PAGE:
Friday, December 14, 2007

meaning of kungfu

There was a New York Times article about disagreement between sanshou organizations and the Shaolin Temple over fighting monks. Now I don't know if the monks that perform out there are the true Shaolin Monks of the true lineage but why all this fuss over fighting?? If you believe that martial arts is for fighting and that fighting is for sport, then go do your sport and compete or whatever you want. If you believe that martial arts is simply a way of life and that it can be used for fighting (but not necessarily), then you don't have to fight. I mean, why compete? Shaolin is famous not because they ever claimed to be the best. They became famous because they've been around for a long time and many skills were developed from students of the Temple. How about challenging WuDang people in sword fighting? Not nearly as much mention for them, at least not in the western world. Shaolin also became famous because of western interest in kungfu. If a Shaolin person actually does fight with a sanshou champion (or UFC or whatever) and loses, I suppose the winner can exploit the wrong mentality that the world has of Shaolin that Shaolin martial artists are the best. Depending on which school of thought you belong to, that may or may not be good for the winner. From the "kungfu is sport and can be used for entertainment" school, a win will mean fame and fortune. From the "kungfu is meditated and practiced in Buddhism" school, a win means exploitation and another reinforcement that kungfu can be used for entertainment over religious devotion.
As important as money is for anybody, no matter what spiritual or secular pursuit you may have, I am ready to believe that a true martial artist really does practice martial arts as a way of life and not because of money. Yes, the temple facilities are getting old and funds are required to maintain them. And yes, the monks do need to eat too. What are the ways that the temple can raise those funds? Are they becoming more business-minded? Are they becoming more secular? We can never judge them. Also, is money the only thing of issue? What about preserving the history - is that of importance? So, if losing a fighting match will affect cash flow on the Temple, how will it affect the history preservation efforts? And what about simply just the plain old practice of buddhism? I had dinner a week later with a friend and he mentioned this. He pointed out that the original guy (sorry, don't remember the name... Boddhidharma or something) came up with a bunch of exercises that were meant to help keep students awake during meditation. If Shaolin was based on this, then competition had no place. Do you ever see a Shaolin monk compete in wushu competitions and dance/jump around in front of judges for that championship medal?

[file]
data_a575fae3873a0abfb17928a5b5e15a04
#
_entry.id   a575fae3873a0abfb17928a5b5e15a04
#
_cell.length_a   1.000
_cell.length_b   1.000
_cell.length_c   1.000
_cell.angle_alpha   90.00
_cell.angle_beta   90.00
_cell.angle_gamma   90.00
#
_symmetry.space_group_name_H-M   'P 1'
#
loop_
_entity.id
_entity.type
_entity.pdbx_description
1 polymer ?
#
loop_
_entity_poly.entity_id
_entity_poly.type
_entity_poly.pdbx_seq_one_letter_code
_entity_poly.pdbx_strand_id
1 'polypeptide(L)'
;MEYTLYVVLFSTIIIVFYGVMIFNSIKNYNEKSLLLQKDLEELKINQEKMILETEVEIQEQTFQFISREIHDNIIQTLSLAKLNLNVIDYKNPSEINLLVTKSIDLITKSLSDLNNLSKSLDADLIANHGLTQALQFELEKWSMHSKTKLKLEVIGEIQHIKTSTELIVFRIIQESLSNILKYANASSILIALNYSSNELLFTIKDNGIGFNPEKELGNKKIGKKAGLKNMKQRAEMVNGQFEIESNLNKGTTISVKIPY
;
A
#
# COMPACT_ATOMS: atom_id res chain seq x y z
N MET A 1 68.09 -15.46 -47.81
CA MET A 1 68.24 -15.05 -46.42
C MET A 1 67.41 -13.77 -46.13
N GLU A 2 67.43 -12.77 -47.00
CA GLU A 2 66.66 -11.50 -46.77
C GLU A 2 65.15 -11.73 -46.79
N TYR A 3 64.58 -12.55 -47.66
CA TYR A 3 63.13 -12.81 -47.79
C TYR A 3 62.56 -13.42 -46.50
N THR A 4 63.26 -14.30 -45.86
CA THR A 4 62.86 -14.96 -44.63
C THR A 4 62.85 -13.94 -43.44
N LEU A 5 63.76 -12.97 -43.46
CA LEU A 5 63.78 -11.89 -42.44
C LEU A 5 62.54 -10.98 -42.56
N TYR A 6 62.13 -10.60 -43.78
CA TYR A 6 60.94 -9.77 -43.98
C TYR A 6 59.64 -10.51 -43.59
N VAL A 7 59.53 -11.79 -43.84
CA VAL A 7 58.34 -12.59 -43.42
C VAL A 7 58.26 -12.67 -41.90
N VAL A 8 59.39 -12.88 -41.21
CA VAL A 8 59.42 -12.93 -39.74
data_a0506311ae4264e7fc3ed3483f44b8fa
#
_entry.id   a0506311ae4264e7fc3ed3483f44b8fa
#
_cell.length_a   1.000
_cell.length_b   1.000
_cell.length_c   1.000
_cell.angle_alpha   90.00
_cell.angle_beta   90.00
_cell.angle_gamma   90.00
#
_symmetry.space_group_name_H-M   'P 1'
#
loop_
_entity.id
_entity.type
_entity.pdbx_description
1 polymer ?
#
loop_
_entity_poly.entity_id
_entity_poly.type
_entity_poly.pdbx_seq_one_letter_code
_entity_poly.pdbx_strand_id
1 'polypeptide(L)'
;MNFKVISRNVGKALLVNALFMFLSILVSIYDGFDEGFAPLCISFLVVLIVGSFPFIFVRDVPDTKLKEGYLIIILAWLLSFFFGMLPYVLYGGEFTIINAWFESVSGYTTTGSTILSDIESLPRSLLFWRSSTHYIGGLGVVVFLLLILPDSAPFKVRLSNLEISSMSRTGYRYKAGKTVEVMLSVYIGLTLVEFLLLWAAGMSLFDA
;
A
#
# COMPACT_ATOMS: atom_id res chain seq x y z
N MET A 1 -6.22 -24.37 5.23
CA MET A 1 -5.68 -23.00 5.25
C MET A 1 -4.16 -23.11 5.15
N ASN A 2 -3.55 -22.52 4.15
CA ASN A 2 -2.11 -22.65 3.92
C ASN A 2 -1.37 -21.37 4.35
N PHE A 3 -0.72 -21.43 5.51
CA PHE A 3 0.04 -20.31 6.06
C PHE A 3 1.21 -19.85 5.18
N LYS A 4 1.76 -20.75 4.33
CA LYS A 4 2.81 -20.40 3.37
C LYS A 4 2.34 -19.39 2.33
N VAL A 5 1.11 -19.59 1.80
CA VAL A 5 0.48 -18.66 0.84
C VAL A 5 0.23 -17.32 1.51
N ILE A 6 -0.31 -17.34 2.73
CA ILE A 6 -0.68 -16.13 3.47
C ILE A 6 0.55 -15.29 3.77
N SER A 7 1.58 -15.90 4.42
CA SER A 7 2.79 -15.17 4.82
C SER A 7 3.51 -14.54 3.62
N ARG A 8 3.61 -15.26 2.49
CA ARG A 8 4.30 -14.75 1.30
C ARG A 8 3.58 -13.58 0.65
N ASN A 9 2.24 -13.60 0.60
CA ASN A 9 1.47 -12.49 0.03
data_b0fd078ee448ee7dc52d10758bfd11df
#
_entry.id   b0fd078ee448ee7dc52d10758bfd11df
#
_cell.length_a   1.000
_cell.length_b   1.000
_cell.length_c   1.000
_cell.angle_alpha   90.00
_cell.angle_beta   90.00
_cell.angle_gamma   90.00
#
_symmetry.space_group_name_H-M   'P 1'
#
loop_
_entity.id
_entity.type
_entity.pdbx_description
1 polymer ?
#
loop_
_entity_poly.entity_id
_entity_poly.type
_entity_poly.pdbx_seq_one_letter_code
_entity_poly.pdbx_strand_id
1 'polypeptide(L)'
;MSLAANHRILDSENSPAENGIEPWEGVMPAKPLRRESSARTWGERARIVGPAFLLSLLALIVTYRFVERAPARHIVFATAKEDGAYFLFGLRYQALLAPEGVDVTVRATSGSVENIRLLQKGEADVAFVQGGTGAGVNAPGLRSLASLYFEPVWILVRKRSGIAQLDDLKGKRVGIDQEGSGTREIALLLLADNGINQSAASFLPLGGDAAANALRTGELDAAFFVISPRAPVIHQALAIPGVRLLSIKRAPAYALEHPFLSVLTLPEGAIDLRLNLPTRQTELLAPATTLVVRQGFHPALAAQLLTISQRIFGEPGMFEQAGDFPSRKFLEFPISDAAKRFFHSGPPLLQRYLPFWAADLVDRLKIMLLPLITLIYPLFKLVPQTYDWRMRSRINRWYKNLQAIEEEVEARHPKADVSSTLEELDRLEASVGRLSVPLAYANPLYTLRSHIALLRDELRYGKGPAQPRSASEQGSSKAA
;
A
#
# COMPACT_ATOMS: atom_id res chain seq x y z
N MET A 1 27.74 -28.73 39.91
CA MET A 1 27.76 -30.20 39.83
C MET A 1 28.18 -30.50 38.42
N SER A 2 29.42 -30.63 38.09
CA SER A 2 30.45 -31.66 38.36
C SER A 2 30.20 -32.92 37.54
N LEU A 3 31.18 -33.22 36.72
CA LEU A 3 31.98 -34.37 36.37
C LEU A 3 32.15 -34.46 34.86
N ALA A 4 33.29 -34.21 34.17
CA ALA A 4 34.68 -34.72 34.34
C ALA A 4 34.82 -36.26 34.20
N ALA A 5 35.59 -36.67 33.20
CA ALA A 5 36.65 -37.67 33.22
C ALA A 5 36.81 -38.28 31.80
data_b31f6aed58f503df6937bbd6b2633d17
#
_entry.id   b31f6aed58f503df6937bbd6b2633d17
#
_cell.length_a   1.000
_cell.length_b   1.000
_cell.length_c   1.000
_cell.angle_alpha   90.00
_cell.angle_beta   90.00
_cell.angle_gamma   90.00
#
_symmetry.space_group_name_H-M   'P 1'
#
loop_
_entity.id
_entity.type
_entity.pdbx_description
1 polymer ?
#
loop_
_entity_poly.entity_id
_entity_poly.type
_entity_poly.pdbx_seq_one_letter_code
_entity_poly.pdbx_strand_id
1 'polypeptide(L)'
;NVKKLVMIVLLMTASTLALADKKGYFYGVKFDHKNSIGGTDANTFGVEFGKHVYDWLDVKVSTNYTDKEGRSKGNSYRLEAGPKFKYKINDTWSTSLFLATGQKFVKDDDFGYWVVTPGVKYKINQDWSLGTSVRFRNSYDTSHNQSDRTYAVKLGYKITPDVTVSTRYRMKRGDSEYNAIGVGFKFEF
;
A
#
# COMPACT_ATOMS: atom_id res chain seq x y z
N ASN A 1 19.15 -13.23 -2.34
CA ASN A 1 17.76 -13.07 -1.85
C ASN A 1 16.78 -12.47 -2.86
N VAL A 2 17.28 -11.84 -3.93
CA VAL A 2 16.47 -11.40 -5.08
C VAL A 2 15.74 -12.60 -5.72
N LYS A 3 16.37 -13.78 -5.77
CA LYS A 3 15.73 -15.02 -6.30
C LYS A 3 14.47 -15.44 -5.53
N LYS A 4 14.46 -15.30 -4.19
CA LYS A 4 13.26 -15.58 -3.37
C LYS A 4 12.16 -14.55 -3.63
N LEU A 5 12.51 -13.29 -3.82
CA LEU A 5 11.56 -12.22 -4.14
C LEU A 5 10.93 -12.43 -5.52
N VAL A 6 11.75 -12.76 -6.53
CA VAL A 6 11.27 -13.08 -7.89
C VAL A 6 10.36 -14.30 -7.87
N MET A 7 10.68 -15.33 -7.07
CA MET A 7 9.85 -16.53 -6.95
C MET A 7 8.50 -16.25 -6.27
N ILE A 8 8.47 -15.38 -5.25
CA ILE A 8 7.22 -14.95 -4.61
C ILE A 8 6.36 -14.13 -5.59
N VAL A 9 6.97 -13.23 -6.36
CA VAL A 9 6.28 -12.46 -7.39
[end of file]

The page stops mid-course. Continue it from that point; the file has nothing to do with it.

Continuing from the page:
It takes a higher order of thought to understand that martial arts isn't just about fighting. Yet, most of us seem more ready to view fast & flashy fighting action rather than somebody doing forms. And even less interest if you were doing slow breathing exercises. Thus while people may be willing to pay to see a Shaolin rep do a form, what about those who really feel that martial arts means nothing (or isn't complete) if you don't use it in a fight? Perhaps there is potentially a bigger audience for the latter. If you were a student of the temple, would you choose fighting as an additional means to raise funds? I won't.


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